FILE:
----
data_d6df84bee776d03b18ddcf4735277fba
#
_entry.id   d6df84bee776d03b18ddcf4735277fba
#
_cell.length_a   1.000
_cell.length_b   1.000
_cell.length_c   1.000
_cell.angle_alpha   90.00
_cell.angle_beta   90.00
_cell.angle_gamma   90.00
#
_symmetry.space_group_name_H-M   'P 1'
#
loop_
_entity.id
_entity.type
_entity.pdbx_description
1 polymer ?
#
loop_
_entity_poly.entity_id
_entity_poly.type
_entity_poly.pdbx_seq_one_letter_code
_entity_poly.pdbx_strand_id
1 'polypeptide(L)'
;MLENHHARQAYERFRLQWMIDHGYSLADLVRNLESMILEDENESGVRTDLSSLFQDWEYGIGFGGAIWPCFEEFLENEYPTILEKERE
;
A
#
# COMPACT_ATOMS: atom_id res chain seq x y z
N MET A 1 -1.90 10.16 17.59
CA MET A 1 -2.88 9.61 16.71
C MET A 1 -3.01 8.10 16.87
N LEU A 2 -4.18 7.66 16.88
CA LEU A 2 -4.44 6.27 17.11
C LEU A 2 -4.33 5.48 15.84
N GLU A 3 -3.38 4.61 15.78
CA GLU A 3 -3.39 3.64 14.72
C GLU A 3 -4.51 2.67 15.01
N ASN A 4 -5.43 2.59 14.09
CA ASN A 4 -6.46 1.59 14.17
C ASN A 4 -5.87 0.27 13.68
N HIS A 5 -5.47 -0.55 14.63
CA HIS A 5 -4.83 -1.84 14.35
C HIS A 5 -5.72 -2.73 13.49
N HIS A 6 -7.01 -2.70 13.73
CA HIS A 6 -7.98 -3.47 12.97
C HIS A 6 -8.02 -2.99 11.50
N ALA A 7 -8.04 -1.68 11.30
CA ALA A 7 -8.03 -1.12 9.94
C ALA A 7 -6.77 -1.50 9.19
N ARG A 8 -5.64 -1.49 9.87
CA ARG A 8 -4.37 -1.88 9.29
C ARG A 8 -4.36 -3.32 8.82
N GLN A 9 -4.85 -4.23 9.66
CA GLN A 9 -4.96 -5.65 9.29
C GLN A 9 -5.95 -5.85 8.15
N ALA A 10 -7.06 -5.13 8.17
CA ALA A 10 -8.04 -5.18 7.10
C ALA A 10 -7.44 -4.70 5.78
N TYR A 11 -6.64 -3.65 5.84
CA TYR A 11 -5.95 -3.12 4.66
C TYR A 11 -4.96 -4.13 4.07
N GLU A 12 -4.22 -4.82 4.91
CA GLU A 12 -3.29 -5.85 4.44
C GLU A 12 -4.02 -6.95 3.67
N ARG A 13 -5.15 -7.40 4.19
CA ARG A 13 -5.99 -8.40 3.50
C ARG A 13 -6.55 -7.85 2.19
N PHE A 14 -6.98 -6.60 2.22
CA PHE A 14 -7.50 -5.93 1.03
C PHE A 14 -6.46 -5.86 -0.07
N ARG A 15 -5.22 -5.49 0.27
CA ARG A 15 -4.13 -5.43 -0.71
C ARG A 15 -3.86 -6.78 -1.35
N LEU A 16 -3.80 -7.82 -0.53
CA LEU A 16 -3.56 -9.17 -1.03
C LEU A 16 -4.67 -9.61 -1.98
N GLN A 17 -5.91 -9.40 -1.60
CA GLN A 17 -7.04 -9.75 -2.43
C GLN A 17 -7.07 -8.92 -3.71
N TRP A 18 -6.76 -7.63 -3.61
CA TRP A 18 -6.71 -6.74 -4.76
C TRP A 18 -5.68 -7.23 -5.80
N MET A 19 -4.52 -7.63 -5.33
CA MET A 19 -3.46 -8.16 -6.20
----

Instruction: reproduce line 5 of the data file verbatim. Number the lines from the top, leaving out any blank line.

_cell.length_a   1.000